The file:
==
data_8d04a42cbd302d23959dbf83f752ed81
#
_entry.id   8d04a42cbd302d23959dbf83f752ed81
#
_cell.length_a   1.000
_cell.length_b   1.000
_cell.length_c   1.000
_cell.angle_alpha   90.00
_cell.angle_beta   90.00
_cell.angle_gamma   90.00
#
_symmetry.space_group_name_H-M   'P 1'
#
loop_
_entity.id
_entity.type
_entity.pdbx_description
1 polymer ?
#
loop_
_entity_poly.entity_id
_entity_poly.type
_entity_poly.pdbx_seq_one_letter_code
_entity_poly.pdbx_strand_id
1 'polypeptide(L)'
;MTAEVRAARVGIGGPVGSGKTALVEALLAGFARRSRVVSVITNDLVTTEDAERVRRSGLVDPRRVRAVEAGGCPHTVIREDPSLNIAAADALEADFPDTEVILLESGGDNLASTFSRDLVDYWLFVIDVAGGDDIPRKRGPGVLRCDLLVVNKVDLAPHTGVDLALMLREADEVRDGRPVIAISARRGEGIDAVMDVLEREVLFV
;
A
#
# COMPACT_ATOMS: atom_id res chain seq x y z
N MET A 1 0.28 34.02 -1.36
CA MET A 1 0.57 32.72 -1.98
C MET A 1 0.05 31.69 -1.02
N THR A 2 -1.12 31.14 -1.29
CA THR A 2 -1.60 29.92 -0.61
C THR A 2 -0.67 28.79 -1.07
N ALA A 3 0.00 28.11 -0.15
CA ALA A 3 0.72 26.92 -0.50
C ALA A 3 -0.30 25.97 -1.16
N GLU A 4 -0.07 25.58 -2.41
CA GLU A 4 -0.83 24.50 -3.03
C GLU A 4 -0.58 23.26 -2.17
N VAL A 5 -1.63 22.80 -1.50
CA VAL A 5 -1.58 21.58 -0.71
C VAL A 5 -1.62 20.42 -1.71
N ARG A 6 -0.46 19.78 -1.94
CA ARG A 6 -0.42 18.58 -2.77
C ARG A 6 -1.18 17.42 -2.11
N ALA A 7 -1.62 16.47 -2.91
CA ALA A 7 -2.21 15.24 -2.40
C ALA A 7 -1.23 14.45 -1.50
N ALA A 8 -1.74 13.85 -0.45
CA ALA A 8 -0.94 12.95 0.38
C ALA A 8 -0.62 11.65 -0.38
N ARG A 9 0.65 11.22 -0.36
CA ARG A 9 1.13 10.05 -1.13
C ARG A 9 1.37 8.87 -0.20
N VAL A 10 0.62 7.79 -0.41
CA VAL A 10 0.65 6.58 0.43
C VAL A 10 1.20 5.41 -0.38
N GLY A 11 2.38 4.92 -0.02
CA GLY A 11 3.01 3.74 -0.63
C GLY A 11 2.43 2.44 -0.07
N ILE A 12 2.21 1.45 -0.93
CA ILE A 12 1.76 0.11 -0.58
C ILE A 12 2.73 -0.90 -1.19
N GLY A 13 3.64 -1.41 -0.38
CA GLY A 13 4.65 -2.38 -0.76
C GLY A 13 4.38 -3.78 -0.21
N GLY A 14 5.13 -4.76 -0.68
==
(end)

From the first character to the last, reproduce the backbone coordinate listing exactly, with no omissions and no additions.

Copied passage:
data_8d04a42cbd302d23959dbf83f752ed81
#
_entry.id   8d04a42cbd302d23959dbf83f752ed81
#
_cell.length_a   1.000
_cell.length_b   1.000
_cell.length_c   1.000
_cell.angle_alpha   90.00
_cell.angle_beta   90.00
_cell.angle_gamma   90.00
#
_symmetry.space_group_name_H-M   'P 1'
#
loop_
_entity.id
_entity.type
_entity.pdbx_description
1 polymer ?
#
loop_
_entity_poly.entity_id
_entity_poly.type
_entity_poly.pdbx_seq_one_letter_code
_entity_poly.pdbx_strand_id
1 'polypeptide(L)'
;MTAEVRAARVGIGGPVGSGKTALVEALLAGFARRSRVVSVITNDLVTTEDAERVRRSGLVDPRRVRAVEAGGCPHTVIREDPSLNIAAADALEADFPDTEVILLESGGDNLASTFSRDLVDYWLFVIDVAGGDDIPRKRGPGVLRCDLLVVNKVDLAPHTGVDLALMLREADEVRDGRPVIAISARRGEGIDAVMDVLEREVLFV
;
A
#
# COMPACT_ATOMS: atom_id res chain seq x y z
N MET A 1 0.28 34.02 -1.36
CA MET A 1 0.57 32.72 -1.98
C MET A 1 0.05 31.69 -1.02
N THR A 2 -1.12 31.14 -1.29
CA THR A 2 -1.60 29.92 -0.61
C THR A 2 -0.67 28.79 -1.07
N ALA A 3 0.00 28.11 -0.15
CA ALA A 3 0.72 26.92 -0.50
C ALA A 3 -0.30 25.97 -1.16
N GLU A 4 -0.07 25.58 -2.41
CA GLU A 4 -0.83 24.50 -3.03
C GLU A 4 -0.58 23.26 -2.17
N VAL A 5 -1.63 22.80 -1.50
CA VAL A 5 -1.58 21.58 -0.71
C VAL A 5 -1.62 20.42 -1.71
N ARG A 6 -0.46 19.78 -1.94
CA ARG A 6 -0.42 18.58 -2.77
C ARG A 6 -1.18 17.42 -2.11
N ALA A 7 -1.62 16.47 -2.91
CA ALA A 7 -2.21 15.24 -2.40
C ALA A 7 -1.23 14.45 -1.50
N ALA A 8 -1.74 13.85 -0.45
CA ALA A 8 -0.94 12.95 0.38
C ALA A 8 -0.62 11.65 -0.38
N ARG A 9 0.65 11.22 -0.36
CA ARG A 9 1.13 10.05 -1.13
C ARG A 9 1.37 8.87 -0.20
N VAL A 10 0.62 7.79 -0.41
CA VAL A 10 0.65 6.58 0.43
C VAL A 10 1.20 5.41 -0.38
N GLY A 11 2.38 4.92 -0.02
CA GLY A 11 3.01 3.74 -0.63
C GLY A 11 2.43 2.44 -0.07
N ILE A 12 2.21 1.45 -0.93
CA ILE A 12 1.76 0.11 -0.58
C ILE A 12 2.73 -0.90 -1.19
N GLY A 13 3.64 -1.41 -0.38
CA GLY A 13 4.65 -2.38 -0.76
C GLY A 13 4.38 -3.78 -0.21
N GLY A 14 5.13 -4.76 -0.68